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7 Ways To Make Money In Your Sleep

3-2 Make Money While you Sleep smallIf you think about the way your business works – you find clients, pitch your goods, land the sale, deliver the product, build repeat business, and work for referrals – there are loads of challenges entailed in every step.  If you want to generate more income with less effort at every stage, the key is automation.  Finding ways to implement systems and maximize efficiencies helps your business earn an income even when you’re not actively working.

  1. Turn yourself into the product.  Once you’ve established yourself as a credible authority in your field, the logical move is to develop a way to market your expertise.  Whether you sell a book or instructional videos, once you’ve created your product and implemented a marketing plan, the hard work is over.  You collect your money while you’re moving on to the next challenge.
  2. Do fewer things.  The surest recipe for failure is trying to do everything under the sun that could possibly be relevant in your venture.  If you settle on a few key services or products, then you can perfect the systems for producing and delivering your offerings.  Always remember that the riches are often in the niches;  if you can offer customers something unique – and do it efficiently – then you’re a standout.  You don’t have to be everything to everyone.
  3. Create continuity.  If you can find a way to build a recurring service plan for clients, you’re maximizing efficiency in two main ways:  you’re creating predictable expenses for your clients, and you’re ensuring continued revenue for your company.  Recurring billing – the subscription model – capitalizes on efficiency both for the client and the service provider.
  4. Sell the system cheap and make money on the refills.  One word:  Keurig.  The dominant entry in the single-cup coffee industry doesn’t actually make that much money on its high quality brewers.  The real bucks are in the coffee refills.  Millions of dollars in revenue are derived from individual sized coffee pods.  Proprietary design is the key to recurring purchases.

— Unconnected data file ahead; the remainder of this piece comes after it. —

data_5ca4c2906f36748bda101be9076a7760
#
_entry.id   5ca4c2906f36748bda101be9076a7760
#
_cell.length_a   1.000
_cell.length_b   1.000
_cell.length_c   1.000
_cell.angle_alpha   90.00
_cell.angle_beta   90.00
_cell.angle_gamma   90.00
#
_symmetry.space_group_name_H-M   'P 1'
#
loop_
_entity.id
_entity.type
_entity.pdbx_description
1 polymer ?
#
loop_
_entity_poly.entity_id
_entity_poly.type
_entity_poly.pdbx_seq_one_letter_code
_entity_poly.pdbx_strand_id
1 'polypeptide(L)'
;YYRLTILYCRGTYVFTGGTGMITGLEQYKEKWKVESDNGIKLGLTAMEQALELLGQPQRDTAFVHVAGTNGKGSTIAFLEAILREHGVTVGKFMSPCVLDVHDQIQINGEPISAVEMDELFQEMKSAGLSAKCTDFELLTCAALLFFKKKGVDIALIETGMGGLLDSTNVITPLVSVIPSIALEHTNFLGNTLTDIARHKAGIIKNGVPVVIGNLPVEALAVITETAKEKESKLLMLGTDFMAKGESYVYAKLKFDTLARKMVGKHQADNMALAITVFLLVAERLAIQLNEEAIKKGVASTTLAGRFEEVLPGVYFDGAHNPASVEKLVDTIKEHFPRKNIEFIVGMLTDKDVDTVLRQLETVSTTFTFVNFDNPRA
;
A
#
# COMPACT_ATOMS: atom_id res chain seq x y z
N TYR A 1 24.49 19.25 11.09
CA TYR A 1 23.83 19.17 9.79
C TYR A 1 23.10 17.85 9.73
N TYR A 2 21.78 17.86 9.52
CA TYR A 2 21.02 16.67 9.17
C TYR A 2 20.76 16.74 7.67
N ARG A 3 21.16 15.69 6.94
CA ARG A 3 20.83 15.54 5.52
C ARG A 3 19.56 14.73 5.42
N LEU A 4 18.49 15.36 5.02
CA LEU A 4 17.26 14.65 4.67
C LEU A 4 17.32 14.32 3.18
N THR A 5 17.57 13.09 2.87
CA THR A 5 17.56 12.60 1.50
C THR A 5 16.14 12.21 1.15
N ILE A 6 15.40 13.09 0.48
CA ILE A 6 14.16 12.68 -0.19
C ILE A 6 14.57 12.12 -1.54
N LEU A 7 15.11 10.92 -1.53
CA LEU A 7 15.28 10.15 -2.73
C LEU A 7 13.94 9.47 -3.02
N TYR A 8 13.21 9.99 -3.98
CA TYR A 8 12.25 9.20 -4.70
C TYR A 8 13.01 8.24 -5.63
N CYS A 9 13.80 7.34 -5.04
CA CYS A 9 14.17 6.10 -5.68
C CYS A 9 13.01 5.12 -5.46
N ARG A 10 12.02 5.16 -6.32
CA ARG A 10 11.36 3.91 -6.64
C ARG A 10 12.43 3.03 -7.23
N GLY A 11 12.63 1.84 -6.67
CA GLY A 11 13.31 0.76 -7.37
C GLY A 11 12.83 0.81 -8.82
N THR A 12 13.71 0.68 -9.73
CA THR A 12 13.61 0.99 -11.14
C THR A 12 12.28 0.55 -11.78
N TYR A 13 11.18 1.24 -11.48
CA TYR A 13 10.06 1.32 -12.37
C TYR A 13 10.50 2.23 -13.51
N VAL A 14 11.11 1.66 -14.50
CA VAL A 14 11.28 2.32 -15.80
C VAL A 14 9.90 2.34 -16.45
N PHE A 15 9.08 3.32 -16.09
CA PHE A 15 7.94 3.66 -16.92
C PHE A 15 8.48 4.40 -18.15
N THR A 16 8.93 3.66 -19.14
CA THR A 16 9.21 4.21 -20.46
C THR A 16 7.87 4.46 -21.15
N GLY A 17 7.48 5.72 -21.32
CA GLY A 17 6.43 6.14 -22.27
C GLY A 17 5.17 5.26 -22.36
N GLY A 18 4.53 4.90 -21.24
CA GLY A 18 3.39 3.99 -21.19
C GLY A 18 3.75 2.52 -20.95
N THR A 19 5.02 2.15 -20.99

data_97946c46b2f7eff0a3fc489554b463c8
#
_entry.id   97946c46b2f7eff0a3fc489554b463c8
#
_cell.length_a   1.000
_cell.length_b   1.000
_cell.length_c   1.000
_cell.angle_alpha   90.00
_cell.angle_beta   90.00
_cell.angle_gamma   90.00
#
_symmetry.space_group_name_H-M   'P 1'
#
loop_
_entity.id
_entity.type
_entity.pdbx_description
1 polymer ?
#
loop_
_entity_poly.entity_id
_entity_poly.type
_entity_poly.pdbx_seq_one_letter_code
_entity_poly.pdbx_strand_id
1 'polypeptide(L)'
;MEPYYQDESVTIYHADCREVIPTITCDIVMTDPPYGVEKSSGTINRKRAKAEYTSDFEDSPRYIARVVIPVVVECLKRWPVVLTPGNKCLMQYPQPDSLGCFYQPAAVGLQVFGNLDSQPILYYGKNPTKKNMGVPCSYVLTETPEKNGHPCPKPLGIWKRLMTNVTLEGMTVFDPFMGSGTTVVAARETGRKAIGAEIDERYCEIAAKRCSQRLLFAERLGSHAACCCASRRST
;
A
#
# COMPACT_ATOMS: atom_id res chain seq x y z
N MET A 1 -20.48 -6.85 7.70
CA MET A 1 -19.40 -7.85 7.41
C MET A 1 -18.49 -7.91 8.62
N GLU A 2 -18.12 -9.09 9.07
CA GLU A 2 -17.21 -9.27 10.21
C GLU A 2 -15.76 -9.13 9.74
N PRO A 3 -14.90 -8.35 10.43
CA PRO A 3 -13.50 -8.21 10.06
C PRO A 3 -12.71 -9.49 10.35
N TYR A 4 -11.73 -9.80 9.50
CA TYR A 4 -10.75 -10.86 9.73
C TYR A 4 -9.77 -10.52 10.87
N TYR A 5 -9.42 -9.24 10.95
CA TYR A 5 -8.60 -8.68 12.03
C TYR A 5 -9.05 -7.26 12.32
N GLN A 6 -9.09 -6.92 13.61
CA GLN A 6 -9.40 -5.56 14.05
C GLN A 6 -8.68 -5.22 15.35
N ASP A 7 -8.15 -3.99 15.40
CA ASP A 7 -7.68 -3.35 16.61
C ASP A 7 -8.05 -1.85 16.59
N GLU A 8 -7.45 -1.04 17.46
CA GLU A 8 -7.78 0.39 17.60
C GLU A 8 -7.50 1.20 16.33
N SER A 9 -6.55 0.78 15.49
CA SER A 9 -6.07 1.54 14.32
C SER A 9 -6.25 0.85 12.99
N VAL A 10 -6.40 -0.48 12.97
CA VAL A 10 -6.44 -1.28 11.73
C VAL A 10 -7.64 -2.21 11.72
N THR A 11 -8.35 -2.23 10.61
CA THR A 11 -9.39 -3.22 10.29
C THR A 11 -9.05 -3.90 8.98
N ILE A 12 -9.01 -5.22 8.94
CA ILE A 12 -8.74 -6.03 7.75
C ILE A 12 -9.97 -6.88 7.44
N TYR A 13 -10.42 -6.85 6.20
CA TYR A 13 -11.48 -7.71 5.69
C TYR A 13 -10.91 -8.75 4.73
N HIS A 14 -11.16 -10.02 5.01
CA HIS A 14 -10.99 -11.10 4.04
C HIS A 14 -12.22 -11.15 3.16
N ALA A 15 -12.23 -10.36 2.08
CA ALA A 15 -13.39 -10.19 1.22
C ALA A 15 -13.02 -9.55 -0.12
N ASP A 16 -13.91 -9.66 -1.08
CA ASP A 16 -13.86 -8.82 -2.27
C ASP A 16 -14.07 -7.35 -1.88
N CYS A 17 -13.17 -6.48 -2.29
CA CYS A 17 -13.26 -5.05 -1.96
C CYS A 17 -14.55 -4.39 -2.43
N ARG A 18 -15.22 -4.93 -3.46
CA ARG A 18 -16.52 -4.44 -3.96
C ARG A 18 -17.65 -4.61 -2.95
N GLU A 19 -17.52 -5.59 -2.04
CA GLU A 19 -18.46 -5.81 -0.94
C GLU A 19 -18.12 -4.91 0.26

5. Become the middleman.  There’s a reason middlemen exist, and it’s the economy of scale you can find when you consolidate the transportation, sales, and delivery of goods.  Look at Amazon:  they don’t produce the stuff they sell.  They simply attract vendors and find a way to sell, collect money, and deliver products – faster than nearly anyone else in the world.
  6. Become a teacher.  Much like turning yourself into a product, becoming a teacher lets you market your expertise.  Whether you become a part time consultant for other entrepreneurs in your field, or you write a how-to guide for starting your kind of small business, you’ll reap dual benefits from becoming an educational resource:  income from the time you spend consulting or writing, as well as increased visibility for your brand.
  7. Become an investor.  When you started your business, you did it to fill a need you saw in your market.  My advice to entrepreneurs who want to invest is to look at needs (other than the ones you supply) that your existing clients have.  By partnering with other companies who service the same clients, you can find efficiencies and provide an overall better level of service.  It’s a win-win for both entrepreneurs and their clients.

There’s no avoiding the hard work it takes to get a fledgling business off the ground, but once you’ve achieved a measure of success, your most profitable moves will be those that maximize efficiency and generate revenue – even when you’re not actively working.

About the author

Mike Michalowicz (pronounced mi-KAL-o-wits) started his first business at the age of 24, moving his young family to the only safe place he could afford – a retirement building. With no experience, no contacts and no savings he systematically bootstrapped a multi-million dollar business. Then he did it again. And again. Now he is doing it for other entrepreneurs. Mike is the CEO of Provendus Group, a consulting firm that ignites explosive growth in companies that have plateaued; is a former small business columnist for The Wall Street Journal; is MSNBC’s business make-over expert; is a keynote speaker on entrepreneurship; and is the author of the cult classic book, The Toilet Paper Entrepreneur. His newest book, The Pumpkin Plan has already been called “the next E-myth!”